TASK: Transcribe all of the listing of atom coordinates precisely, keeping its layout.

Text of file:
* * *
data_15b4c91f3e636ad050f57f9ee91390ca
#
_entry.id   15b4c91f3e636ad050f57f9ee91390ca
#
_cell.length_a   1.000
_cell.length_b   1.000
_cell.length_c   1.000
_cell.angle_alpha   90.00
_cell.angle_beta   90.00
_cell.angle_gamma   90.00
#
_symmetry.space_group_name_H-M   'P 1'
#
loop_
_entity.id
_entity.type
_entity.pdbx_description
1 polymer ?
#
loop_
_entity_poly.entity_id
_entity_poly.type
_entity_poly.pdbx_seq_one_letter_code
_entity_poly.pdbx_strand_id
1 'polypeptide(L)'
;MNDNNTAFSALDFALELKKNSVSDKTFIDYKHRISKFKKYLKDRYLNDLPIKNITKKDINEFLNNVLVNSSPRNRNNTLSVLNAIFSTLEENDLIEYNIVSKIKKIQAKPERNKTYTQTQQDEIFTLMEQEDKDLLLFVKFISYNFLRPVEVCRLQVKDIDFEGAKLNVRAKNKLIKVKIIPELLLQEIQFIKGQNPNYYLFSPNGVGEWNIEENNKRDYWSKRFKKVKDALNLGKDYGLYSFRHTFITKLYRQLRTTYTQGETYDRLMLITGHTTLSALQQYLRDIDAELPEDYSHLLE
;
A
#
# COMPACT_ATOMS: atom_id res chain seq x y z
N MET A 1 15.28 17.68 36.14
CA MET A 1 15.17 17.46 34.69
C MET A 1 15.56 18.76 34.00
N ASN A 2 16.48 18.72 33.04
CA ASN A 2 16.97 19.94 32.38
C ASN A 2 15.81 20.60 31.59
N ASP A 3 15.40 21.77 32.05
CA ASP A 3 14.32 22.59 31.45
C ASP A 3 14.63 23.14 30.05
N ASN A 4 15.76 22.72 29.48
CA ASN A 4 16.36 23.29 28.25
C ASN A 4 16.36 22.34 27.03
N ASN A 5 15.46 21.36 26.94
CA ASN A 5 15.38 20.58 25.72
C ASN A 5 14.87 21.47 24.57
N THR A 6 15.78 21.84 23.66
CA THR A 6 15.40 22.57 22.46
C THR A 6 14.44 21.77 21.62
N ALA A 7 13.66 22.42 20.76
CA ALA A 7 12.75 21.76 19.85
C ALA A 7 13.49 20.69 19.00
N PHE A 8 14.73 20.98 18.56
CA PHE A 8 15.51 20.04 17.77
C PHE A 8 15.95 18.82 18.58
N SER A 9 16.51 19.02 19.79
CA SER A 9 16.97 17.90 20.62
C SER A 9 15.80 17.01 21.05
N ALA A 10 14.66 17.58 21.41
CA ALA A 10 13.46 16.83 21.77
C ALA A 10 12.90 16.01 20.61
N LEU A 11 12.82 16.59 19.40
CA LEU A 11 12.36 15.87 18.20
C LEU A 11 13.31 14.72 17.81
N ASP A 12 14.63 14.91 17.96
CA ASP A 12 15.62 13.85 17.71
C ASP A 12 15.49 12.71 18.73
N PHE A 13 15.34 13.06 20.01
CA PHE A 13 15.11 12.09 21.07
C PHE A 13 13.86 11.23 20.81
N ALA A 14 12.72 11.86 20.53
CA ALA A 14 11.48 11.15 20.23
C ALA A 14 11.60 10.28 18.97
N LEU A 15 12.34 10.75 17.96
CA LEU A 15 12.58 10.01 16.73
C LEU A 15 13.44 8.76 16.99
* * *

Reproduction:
data_15b4c91f3e636ad050f57f9ee91390ca
#
_entry.id   15b4c91f3e636ad050f57f9ee91390ca
#
_cell.length_a   1.000
_cell.length_b   1.000
_cell.length_c   1.000
_cell.angle_alpha   90.00
_cell.angle_beta   90.00
_cell.angle_gamma   90.00
#
_symmetry.space_group_name_H-M   'P 1'
#
loop_
_entity.id
_entity.type
_entity.pdbx_description
1 polymer ?
#
loop_
_entity_poly.entity_id
_entity_poly.type
_entity_poly.pdbx_seq_one_letter_code
_entity_poly.pdbx_strand_id
1 'polypeptide(L)'
;MNDNNTAFSALDFALELKKNSVSDKTFIDYKHRISKFKKYLKDRYLNDLPIKNITKKDINEFLNNVLVNSSPRNRNNTLSVLNAIFSTLEENDLIEYNIVSKIKKIQAKPERNKTYTQTQQDEIFTLMEQEDKDLLLFVKFISYNFLRPVEVCRLQVKDIDFEGAKLNVRAKNKLIKVKIIPELLLQEIQFIKGQNPNYYLFSPNGVGEWNIEENNKRDYWSKRFKKVKDALNLGKDYGLYSFRHTFITKLYRQLRTTYTQGETYDRLMLITGHTTLSALQQYLRDIDAELPEDYSHLLE
;
A
#
# COMPACT_ATOMS: atom_id res chain seq x y z
N MET A 1 15.28 17.68 36.14
CA MET A 1 15.17 17.46 34.69
C MET A 1 15.56 18.76 34.00
N ASN A 2 16.48 18.72 33.04
CA ASN A 2 16.97 19.94 32.38
C ASN A 2 15.81 20.60 31.59
N ASP A 3 15.40 21.77 32.05
CA ASP A 3 14.32 22.59 31.45
C ASP A 3 14.63 23.14 30.05
N ASN A 4 15.76 22.72 29.48
CA ASN A 4 16.36 23.29 28.25
C ASN A 4 16.36 22.34 27.03
N ASN A 5 15.46 21.36 26.94
CA ASN A 5 15.38 20.58 25.72
C ASN A 5 14.87 21.47 24.57
N THR A 6 15.78 21.84 23.66
CA THR A 6 15.40 22.57 22.46
C THR A 6 14.44 21.77 21.62
N ALA A 7 13.66 22.42 20.76
CA ALA A 7 12.75 21.76 19.85
C ALA A 7 13.49 20.69 19.00
N PHE A 8 14.73 20.98 18.56
CA PHE A 8 15.51 20.04 17.77
C PHE A 8 15.95 18.82 18.58
N SER A 9 16.51 19.02 19.79
CA SER A 9 16.97 17.90 20.62
C SER A 9 15.80 17.01 21.05
N ALA A 10 14.66 17.58 21.41
CA ALA A 10 13.46 16.83 21.77
C ALA A 10 12.90 16.01 20.61
N LEU A 11 12.82 16.59 19.40
CA LEU A 11 12.36 15.87 18.20
C LEU A 11 13.31 14.72 17.81
N ASP A 12 14.63 14.91 17.96
CA ASP A 12 15.62 13.85 17.71
C ASP A 12 15.49 12.71 18.73
N PHE A 13 15.34 13.06 20.01
CA PHE A 13 15.11 12.09 21.07
C PHE A 13 13.86 11.23 20.81
N ALA A 14 12.72 11.86 20.53
CA ALA A 14 11.48 11.15 20.23
C ALA A 14 11.60 10.28 18.97
N LEU A 15 12.34 10.75 17.96
CA LEU A 15 12.58 10.01 16.73
C LEU A 15 13.44 8.76 16.99